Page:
It is also regarded as an insult to leave food on the plate, so if there is a problem with the dish, send it back rather than leave it, to avoid upsetting the chef.
16 6. Don’t Ask for a Doggy Bag, it’s Considered Very Rude
Asking for a doggy bag is regarded as very rude. Do not be surprised if you are refused if you do ask for one. The waiter and other French guests will be astonished and possibly insulted if you do ask to take your remaining food home. It is just not something that is done in France.
Etiquette is very important to French people, especially if dining in their homes. Any slips will be regarded as an insult to the host, so it is worth doing a bit of research on how to behave in order to prevent any discomfort.
15 5. Don’t be Surprised at Being Kissed, it’s Very Normal as a Greeting
If you meet a stranger in France, the correct greeting is to shake hands. When you are introduced to a friend or acquaintance, they will kiss you on both cheeks and possibly on the original cheek a second time. Don’t be offended by this, it is simply a custom.
French people find hugging awkward so try and avoid it unless you know the person well. Always make sure that you greet people with a ‘bonjour.’ French people are sticklers for etiquette but are more reserved in some ways, so don’t expect the American level of smiles and conversation.
14 4. Don’t be Picky About Food in a Restaurant, it’s Considered Rude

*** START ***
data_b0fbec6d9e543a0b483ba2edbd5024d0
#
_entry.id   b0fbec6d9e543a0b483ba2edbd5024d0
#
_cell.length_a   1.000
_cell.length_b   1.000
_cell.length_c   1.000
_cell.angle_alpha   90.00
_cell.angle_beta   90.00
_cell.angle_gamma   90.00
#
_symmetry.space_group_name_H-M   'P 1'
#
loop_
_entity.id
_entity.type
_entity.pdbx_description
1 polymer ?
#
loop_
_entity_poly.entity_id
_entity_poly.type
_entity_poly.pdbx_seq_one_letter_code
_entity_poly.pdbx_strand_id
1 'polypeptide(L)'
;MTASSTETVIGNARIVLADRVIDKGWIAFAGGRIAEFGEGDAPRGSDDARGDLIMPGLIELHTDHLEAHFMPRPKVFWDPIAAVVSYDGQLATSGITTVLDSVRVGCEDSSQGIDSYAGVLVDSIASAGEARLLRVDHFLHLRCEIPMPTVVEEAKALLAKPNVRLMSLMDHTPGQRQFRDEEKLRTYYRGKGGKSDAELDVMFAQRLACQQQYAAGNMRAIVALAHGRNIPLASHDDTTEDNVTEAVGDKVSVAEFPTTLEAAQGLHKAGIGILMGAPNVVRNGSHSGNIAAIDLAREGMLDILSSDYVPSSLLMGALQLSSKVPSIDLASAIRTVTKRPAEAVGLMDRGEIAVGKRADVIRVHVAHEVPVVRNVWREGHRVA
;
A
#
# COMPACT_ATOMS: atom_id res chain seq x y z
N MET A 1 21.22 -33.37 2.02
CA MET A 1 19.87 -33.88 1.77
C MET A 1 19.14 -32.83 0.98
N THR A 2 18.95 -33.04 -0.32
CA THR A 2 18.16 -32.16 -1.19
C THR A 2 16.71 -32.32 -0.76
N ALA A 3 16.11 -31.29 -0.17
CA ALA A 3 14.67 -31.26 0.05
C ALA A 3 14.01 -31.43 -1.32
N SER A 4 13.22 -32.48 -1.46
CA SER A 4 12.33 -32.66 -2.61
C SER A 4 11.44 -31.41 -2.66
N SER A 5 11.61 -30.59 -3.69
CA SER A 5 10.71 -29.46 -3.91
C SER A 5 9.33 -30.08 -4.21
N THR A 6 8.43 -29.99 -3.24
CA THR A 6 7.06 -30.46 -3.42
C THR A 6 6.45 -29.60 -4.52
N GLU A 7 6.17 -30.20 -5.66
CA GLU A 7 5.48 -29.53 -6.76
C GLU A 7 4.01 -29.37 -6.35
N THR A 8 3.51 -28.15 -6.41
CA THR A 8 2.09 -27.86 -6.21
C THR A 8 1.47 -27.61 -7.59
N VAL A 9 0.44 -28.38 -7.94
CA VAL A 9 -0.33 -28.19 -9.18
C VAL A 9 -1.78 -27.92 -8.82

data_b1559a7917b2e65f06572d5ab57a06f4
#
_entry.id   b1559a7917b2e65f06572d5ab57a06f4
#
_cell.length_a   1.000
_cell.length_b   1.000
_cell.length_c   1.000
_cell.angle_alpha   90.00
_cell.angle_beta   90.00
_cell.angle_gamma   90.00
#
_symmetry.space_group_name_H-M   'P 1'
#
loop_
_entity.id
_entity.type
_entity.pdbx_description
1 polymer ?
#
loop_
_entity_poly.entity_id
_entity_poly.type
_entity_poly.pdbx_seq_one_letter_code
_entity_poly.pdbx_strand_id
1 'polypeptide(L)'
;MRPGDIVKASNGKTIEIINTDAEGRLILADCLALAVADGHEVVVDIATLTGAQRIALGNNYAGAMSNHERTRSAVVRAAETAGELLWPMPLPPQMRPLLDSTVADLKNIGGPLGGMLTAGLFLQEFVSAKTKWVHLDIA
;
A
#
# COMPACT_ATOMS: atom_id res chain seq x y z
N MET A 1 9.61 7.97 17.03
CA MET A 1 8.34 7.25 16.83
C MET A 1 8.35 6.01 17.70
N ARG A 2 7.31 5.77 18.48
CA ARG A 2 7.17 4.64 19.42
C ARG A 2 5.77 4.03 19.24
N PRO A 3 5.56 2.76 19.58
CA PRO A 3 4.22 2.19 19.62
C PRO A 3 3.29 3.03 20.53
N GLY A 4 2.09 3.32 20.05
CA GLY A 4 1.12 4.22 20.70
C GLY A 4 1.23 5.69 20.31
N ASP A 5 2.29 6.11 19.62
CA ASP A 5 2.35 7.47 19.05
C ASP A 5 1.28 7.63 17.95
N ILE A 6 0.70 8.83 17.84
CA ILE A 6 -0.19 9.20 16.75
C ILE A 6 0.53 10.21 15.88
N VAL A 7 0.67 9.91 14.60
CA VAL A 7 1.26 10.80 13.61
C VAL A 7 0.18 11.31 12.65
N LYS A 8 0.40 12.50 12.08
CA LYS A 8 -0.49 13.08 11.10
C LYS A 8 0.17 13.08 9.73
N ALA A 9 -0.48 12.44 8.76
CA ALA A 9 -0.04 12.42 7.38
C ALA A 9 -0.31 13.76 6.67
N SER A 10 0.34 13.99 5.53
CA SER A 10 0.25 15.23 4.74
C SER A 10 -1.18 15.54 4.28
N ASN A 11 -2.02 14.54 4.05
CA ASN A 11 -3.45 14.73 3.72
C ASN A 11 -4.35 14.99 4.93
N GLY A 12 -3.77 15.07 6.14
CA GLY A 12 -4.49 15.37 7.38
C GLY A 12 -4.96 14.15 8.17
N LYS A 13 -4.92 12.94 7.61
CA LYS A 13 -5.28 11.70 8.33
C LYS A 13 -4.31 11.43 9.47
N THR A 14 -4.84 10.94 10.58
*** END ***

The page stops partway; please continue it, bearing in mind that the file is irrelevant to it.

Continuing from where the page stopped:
French people are coming around to the idea of food allergies and intolerances, but they have taken time and effort over their dishes and will not welcome attempts to alter their menus. People have been thrown out of restaurants for trying to make changes to dishes, so be aware of this before you order.
Obviously, it is acceptable to ask for meat to be cooked rare or well done but be aware that the waiter will want you to experience the food in the best way the chef intended. So, they may make recommendations as to how your food should be eaten.
13 3. Don’t Make Negative Comments About Their Country
The French are a proud nation and fiercely patriotic. Look at the symbols of national pride in Paris, the Eiffel Tower and the Arc de Triomphe, built by Napoleon Bonaparte, for example. The Arc was built so the French people would remember Napoleon and his battle success and to French people, it says ‘France.’
They are proud of their nation and proud of their government. It’s best not to insult these institutions or you are likely to get a very direct response. Their national motto is ‘equality, liberty, and fraternity,’ and people believe the French respect equality above the others.
12 2. Don’t be Shocked at Their Openness
The French attitude about relationships is quite different from the American. For instance, it is quite normal to stay close to exes and they are often invited to weddings and remain lifelong friends. It may sound like a cliché, but it is a reality that many French women don’t just tolerate their husbands seeking out other relationships, but they actually expect it.
In a survey, over half of French respondents regarded relations before marriage as not being a moral issue and 95 percent regarded it as acceptable. Attitudes are more liberal and things are not as taboo as it is in other countries.
11 1. Don’t be Surprised if Children are Expected to Eat the Same as Adults